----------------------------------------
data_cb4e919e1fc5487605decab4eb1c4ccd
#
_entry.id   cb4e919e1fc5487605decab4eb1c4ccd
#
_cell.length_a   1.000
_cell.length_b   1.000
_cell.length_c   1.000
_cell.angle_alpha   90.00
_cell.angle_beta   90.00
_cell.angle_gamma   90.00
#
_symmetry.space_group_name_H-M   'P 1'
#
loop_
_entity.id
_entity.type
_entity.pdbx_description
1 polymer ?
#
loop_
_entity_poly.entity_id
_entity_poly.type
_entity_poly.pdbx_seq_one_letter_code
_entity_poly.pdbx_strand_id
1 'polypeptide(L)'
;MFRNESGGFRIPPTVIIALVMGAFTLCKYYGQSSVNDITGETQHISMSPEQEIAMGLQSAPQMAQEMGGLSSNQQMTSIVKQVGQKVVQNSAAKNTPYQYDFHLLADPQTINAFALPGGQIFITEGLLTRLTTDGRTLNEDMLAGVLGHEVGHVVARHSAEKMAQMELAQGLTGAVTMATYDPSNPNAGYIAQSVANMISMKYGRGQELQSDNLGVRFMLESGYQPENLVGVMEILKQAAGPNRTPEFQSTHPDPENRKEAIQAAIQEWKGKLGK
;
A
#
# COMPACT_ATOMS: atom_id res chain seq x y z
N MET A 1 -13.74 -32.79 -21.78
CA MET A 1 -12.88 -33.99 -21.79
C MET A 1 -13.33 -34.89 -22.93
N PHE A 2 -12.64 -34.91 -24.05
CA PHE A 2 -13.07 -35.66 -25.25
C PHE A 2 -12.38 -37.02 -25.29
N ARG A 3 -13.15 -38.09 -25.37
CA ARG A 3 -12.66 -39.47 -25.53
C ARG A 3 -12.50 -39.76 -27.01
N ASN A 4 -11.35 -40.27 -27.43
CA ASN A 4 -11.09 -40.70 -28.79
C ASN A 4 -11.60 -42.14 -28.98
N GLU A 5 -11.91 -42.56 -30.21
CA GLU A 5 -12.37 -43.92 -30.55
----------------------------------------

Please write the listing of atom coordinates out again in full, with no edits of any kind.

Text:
data_cb4e919e1fc5487605decab4eb1c4ccd
#
_entry.id   cb4e919e1fc5487605decab4eb1c4ccd
#
_cell.length_a   1.000
_cell.length_b   1.000
_cell.length_c   1.000
_cell.angle_alpha   90.00
_cell.angle_beta   90.00
_cell.angle_gamma   90.00
#
_symmetry.space_group_name_H-M   'P 1'
#
loop_
_entity.id
_entity.type
_entity.pdbx_description
1 polymer ?
#
loop_
_entity_poly.entity_id
_entity_poly.type
_entity_poly.pdbx_seq_one_letter_code
_entity_poly.pdbx_strand_id
1 'polypeptide(L)'
;MFRNESGGFRIPPTVIIALVMGAFTLCKYYGQSSVNDITGETQHISMSPEQEIAMGLQSAPQMAQEMGGLSSNQQMTSIVKQVGQKVVQNSAAKNTPYQYDFHLLADPQTINAFALPGGQIFITEGLLTRLTTDGRTLNEDMLAGVLGHEVGHVVARHSAEKMAQMELAQGLTGAVTMATYDPSNPNAGYIAQSVANMISMKYGRGQELQSDNLGVRFMLESGYQPENLVGVMEILKQAAGPNRTPEFQSTHPDPENRKEAIQAAIQEWKGKLGK
;
A
#
# COMPACT_ATOMS: atom_id res chain seq x y z
N MET A 1 -13.74 -32.79 -21.78
CA MET A 1 -12.88 -33.99 -21.79
C MET A 1 -13.33 -34.89 -22.93
N PHE A 2 -12.64 -34.91 -24.05
CA PHE A 2 -13.07 -35.66 -25.25
C PHE A 2 -12.38 -37.02 -25.29
N ARG A 3 -13.15 -38.09 -25.37
CA ARG A 3 -12.66 -39.47 -25.53
C ARG A 3 -12.50 -39.76 -27.01
N ASN A 4 -11.35 -40.27 -27.43
CA ASN A 4 -11.09 -40.70 -28.79
C ASN A 4 -11.60 -42.14 -28.98
N GLU A 5 -11.91 -42.56 -30.21
CA GLU A 5 -12.37 -43.92 -30.55